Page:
In STYLE

A new show examines the impact of Italy’s postwar fashion industry on art, architecture, photography, theatre and cinema

Italian labels hold a special place in every fashionista’s heart. Brands like Gucci, Prada, Valentino, Roberto Cavalli, Fendi, Emilio Pucci and others seem to embody the dazzling creativity of the contemporary fashion scene. Around the globe, the fashion lovers are constantly observing Italian brands to understand current trends and styles and identify each season’s must-have accessories.

Italy’s reign over global fashion began in earnest after World War II, with an Italian fashion boom taking place between 1945 and 1968. Seeking to restore, strengthen and stabilise Italy’s postwar economy, the country’s leaders invested heavily into Italy’s fashion industry. Fashion designers drew on the nation’s rich cultural and artistic legacy to produce garments and accessories that were both luxurious and practical, at the same time reactivating the nation’s textile, leather and silk factories, which in turn produced jobs for Italy’s skilled craftsmen. Those very same factories were essential in reviving Italy’s economy, both by bringing skilled labour back into the workforce and by becoming big advertisers in magazines in order to promote a new stylish and creative Italy.

This winter, the NSU Art Museum in Fort Lauderdale, Florida, examines those wondrous years by tracing the development of Italian high fashion, known as alta moda, and examining how the era’s fashion was instrumental in producing extraordinary art, architecture, cinema, theatre and photography.

Sorelle Botti design at the galleria Borghese, Rome, 1947.  Photograph by Pasquale De Antonis

Sorelle Botti design at the galleria Borghese, Rome, 1947.
Photograph by Pasquale De Antonis

The exhibition, entitled Bellissima: Italy and High Fashion 1945-1968, is presented by Bulgari and staged by Rome’s MAXXI: National Museum of the XXI Century Arts. Curators include MAXXI director Anna Mattirolo, fashion curator and critic Maria Luisa Frisa and editor-in-chief of W magazine Stefano Tonchi.

In an attempt to capture the heady glamour of the postwar era, Bellissima recreates Italy’s fashion scene, highlighting over 230 designer garments that represent Italian fashion, including the spectacular gowns to have graced ballrooms and theatres, as well as some of the period’s most stylish cocktail dresses.

“This moment in history laid the foundation for Italy’s future ready-to-wear fashion, and the exhibition traces its beginnings within the social and cultural contact,” says Stefano Tonchi. Bellissima looks at the designers who made lasting contributions to Italy’s image throughout the world, including Valentino, Simonetta, Roberto Capucci, Fendi, Sorelle Fontana, Emilio Pucci, Renato Balestra. The exhibition also examines the relationship between fashion design and art, architecture, theatre and filmmaking, while focusing on the roles that cities such as Florence, Rome, Venice and Milan played during those extraordinary times.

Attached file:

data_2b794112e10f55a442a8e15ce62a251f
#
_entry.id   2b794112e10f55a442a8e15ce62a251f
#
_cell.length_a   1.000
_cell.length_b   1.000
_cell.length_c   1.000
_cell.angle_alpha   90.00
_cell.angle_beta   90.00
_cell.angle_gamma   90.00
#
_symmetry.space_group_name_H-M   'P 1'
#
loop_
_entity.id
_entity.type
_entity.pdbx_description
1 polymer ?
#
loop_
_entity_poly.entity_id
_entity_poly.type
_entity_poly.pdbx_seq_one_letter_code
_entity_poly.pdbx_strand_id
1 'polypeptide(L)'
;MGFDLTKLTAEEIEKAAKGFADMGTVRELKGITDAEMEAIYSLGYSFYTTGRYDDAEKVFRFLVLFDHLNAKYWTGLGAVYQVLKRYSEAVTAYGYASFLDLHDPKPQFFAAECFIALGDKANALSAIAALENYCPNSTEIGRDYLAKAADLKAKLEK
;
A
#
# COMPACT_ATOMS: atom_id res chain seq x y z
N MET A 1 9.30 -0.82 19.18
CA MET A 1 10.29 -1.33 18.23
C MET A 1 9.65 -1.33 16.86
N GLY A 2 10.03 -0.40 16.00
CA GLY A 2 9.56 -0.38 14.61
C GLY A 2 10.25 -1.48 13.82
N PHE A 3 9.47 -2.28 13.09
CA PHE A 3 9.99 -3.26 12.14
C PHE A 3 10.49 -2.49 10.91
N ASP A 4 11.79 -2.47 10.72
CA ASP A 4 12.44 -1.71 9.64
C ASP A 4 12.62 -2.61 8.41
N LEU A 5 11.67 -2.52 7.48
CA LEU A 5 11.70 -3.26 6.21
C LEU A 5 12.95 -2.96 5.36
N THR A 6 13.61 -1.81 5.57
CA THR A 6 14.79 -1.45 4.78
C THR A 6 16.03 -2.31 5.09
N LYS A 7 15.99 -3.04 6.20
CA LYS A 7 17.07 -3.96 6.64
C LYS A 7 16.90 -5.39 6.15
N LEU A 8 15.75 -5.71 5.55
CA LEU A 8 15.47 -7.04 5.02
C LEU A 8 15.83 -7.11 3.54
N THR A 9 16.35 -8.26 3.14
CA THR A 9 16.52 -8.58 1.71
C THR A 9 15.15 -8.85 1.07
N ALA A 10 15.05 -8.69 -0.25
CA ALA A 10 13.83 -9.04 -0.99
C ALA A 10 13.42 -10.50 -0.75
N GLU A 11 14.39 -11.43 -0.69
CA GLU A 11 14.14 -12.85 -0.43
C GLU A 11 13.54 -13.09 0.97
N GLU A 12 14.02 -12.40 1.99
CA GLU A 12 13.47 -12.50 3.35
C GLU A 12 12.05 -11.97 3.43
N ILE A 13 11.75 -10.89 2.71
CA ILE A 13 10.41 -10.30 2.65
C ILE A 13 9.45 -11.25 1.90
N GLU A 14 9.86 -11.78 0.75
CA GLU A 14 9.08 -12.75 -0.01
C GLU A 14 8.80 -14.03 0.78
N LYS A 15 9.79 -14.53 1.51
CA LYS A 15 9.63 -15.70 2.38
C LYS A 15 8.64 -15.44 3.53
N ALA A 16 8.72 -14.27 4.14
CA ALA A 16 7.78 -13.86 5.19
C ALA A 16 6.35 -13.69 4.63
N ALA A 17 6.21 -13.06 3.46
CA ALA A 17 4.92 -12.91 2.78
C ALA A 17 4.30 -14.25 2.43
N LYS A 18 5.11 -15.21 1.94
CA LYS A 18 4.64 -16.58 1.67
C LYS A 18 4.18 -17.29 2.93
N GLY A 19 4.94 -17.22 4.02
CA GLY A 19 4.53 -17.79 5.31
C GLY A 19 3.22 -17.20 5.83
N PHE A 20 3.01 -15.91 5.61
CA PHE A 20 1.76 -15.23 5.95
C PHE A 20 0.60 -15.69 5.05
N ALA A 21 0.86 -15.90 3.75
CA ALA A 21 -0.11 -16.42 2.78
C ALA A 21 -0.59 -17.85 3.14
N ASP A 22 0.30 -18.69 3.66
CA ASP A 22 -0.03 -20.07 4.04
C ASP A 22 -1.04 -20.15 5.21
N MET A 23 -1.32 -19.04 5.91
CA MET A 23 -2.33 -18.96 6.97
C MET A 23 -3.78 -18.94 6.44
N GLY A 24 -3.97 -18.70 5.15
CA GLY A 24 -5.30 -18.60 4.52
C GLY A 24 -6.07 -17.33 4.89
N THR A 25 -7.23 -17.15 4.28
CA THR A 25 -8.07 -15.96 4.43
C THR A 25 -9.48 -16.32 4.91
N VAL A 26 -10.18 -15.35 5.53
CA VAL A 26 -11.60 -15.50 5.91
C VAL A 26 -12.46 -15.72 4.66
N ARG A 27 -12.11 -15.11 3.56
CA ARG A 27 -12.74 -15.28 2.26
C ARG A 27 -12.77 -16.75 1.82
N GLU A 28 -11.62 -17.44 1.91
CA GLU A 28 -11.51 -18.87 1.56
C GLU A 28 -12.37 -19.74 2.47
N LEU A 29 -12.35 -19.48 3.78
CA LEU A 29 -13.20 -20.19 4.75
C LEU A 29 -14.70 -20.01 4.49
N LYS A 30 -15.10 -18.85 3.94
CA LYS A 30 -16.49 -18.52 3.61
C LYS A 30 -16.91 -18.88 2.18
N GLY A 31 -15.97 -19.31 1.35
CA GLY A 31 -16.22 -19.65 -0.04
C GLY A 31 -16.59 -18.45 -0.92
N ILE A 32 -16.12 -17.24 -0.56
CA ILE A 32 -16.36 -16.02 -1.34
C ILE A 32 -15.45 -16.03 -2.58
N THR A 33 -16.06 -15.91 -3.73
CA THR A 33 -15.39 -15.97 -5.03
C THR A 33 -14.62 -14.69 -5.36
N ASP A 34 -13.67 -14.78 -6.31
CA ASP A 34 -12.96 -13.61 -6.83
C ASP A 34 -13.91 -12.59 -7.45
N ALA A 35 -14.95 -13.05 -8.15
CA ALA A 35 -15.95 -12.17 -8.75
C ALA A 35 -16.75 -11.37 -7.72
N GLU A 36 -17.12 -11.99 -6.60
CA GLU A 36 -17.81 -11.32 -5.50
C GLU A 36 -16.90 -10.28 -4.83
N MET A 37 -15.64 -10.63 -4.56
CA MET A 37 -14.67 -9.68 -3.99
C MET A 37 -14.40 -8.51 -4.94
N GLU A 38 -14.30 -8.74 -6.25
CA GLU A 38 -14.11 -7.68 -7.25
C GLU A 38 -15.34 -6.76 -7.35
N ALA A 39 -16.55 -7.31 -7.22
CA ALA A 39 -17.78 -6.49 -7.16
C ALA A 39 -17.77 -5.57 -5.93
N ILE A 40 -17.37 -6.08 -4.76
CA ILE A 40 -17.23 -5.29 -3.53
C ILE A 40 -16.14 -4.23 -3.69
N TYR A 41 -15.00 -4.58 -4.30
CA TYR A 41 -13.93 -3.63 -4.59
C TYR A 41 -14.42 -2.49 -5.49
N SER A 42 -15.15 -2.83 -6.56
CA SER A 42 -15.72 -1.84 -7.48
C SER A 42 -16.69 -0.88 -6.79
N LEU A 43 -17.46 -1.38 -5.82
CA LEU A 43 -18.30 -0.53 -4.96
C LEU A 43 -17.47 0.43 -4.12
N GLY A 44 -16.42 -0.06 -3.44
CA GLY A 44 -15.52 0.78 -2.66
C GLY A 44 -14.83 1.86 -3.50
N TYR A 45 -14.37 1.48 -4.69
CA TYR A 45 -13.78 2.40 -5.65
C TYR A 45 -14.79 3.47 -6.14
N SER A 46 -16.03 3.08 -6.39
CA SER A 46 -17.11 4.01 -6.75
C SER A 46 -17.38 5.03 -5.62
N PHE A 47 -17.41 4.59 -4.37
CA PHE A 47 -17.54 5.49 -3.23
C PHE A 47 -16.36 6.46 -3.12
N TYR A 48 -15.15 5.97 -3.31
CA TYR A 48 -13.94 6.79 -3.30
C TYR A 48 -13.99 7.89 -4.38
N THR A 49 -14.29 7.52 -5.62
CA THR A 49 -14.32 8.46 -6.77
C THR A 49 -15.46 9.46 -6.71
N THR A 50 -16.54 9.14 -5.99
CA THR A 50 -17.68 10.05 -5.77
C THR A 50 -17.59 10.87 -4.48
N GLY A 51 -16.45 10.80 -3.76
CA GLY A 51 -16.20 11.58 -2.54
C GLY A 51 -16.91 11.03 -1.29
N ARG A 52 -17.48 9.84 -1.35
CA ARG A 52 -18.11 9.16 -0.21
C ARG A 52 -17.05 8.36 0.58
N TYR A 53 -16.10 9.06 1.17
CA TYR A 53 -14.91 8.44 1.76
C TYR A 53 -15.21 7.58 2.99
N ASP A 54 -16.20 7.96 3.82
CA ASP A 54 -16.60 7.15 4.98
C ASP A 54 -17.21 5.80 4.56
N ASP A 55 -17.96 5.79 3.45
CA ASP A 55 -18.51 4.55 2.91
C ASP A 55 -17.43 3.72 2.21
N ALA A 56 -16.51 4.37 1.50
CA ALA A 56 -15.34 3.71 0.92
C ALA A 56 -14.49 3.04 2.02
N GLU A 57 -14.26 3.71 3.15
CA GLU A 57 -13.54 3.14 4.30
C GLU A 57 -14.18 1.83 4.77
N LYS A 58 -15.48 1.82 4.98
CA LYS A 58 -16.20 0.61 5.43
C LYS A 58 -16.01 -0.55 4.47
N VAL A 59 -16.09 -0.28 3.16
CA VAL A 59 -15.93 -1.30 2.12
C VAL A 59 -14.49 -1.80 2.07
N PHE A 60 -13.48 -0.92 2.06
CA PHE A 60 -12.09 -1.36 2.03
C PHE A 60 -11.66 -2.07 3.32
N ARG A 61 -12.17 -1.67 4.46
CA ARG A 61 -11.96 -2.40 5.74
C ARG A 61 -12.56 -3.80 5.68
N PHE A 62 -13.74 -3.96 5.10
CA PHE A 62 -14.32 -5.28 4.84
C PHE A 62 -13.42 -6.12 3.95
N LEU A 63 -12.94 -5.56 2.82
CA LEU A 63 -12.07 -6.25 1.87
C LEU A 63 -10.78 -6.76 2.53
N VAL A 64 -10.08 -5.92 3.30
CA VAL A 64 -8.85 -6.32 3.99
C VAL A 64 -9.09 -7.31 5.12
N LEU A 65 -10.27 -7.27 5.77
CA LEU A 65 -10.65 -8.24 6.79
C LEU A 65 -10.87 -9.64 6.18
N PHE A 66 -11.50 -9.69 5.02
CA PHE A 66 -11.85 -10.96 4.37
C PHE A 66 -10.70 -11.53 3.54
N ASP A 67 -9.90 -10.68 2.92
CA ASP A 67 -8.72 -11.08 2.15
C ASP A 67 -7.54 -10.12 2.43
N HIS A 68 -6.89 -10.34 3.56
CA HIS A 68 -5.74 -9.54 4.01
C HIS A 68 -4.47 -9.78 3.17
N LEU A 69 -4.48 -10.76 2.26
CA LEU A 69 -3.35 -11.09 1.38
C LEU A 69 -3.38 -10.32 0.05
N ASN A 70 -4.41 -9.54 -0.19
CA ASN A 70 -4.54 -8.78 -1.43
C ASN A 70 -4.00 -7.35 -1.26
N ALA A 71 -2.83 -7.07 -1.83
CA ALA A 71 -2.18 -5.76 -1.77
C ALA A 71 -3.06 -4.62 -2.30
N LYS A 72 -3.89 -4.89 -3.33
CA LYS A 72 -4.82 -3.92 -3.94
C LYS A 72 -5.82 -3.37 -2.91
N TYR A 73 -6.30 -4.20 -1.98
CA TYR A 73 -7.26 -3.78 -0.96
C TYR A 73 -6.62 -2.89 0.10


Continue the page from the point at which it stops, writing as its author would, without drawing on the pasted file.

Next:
Installation image of Bellissima: Italy and High Fashion 1945-1968 at the Villa Reale in Monza, Italy. Photo by Luca Palmer

Installation image of Bellissima: Italy and High Fashion 1945-1968 at the Villa Reale in Monza, Italy. Photo by Luca Palmer

Rare items on display encompass dresses created specifically for 1960s Hollywood sirens, including such iconic actresses as Ava Gardner, Lana Turner, Kim Novak and Ingrid Bergman, as well as accessories that came to be synonymous with “Made in Italy” know-how, like costume jewellery, hats, shoes and handbags by Gucci, Ferragamo and Fragiacomo. There is also a special section devoted to Bulgari, showcasing the Italian jeweller’s innovation and experimentation during this key era.

With its enthralling mix of Italian high fashion and unique pieces of art, all from the 20th century, Bellissima offers a dreamy, unprecedented celebration of a major aspect of Italian culture.

Bellissima: Italy and High Fashion 1945-1968 runs from February 7 to June 5 at the NSU Art Museum in Fort Lauderdale, Florida


A version of this article appeared in print in Selections, The Interventions Issue #34, on page 90-93.

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